Weekly Industry News Round Up Edition 26
Welcome to this week’s Tuesday News Day, where we cover all the latest of the past week’s digital, internet, marketing and SEO news.
New Facebook bug exposed millions of photos
In the last week Facebook has revealed that a software bug exposed the photos of up to 6.8 million users, including pictures on their camera roll that they hadn’t posted!
The news of this got announced a day after Facebook hosted its pop-up privacy experience “It’s your Facebook”. They advised several third-party apps had access to a broader set of photos than usual. It was also found out later that Facebook was uploading posts that people had started to write but not finished or had changed their mind about posting. Facebook has said that they’re going to be working with developers to help delete the photos from the impacted users. For more information click here.
Wetherspoons fake accounts to be exposed
It has been found that various fake accounts for the pub chain Wetherspoons have been created, after they deleted their own official Twitter account in April, the high court in London has said that Twitter must reveal the identity of the person behind the parody accounts set up to impersonate the company. The accounts had tens of thousands of followers between them.
The firm behind the pubs, JD Wetherspoon, said “the fake account users don’t realise the damage that they have done to the brand”. One of the tweets promised “anyone wearing a waistcoat in the pub during one of England’s World Cup matches would get a free drink”. However, the first fake account was created in July 2014 and Twitter removed it for breaking its rules for impersonating, nevertheless, the latest account is still live and Twitter has declined to comment on the case. To read more about this click here for the article.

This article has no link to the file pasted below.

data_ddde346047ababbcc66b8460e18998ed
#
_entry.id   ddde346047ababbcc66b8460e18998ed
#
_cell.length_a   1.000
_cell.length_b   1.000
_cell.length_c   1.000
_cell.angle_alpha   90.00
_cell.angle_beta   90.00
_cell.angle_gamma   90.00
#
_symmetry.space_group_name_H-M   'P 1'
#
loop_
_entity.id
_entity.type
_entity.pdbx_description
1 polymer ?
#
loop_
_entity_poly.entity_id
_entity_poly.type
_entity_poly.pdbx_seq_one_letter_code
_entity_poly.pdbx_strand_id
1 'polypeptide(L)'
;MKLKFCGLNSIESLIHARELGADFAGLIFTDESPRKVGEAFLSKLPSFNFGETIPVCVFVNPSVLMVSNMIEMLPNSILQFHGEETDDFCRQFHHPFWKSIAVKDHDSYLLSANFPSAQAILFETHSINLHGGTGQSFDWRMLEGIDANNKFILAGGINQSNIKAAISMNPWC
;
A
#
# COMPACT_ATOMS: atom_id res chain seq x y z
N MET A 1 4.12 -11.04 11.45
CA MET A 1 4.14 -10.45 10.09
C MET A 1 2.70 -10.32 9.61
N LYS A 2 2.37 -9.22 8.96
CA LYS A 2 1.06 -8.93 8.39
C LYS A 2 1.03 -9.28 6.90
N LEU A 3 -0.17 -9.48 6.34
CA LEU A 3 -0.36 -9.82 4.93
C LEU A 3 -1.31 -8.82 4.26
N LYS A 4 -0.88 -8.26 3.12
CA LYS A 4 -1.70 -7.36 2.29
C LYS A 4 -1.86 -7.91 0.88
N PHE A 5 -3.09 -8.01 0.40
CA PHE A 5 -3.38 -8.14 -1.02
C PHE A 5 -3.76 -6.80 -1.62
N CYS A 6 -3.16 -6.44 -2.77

“If you Google the word idiot, a picture of Donald Trump comes up?”
The word “idiot” has been searched for more than one million times, typing “idiot” into Google Images throws up pictures of President Trump, which you can imagine he didn’t take too well!
The link between the term idiot and pictures of President Trump emerged earlier this year, this is linking to the fact British campaigners pushed Green Day’s song “American Idiot” to the top of the UK charts during the presidential visit in July. This was shortly followed by users posting articles that contained pictures of President Trump alongside the word idiot, attempting to manipulate the search engine database, this is known as Google bombing.
Last week, Google’s Chief Executive Sundar Pichai was forced to defend the company and explain the algorithm to US Congress. To find out more click here.
Google’s algorithm isn’t biased, it’s just not human
A Democrat Representative in the US, Ted Lieu, jumped in to defend Google Chief Executive Sundar Pichai after listening to his colleagues interrogate him about their theory that the search engine is biased against conservatives (a concern that wasn’t helped by the Donald Trump/’idiot’ results).
He stated “If you want positive search results, do positive things. If you don’t want negative search results, don’t do negative things.” A pretty good rule to live by in the SEO world!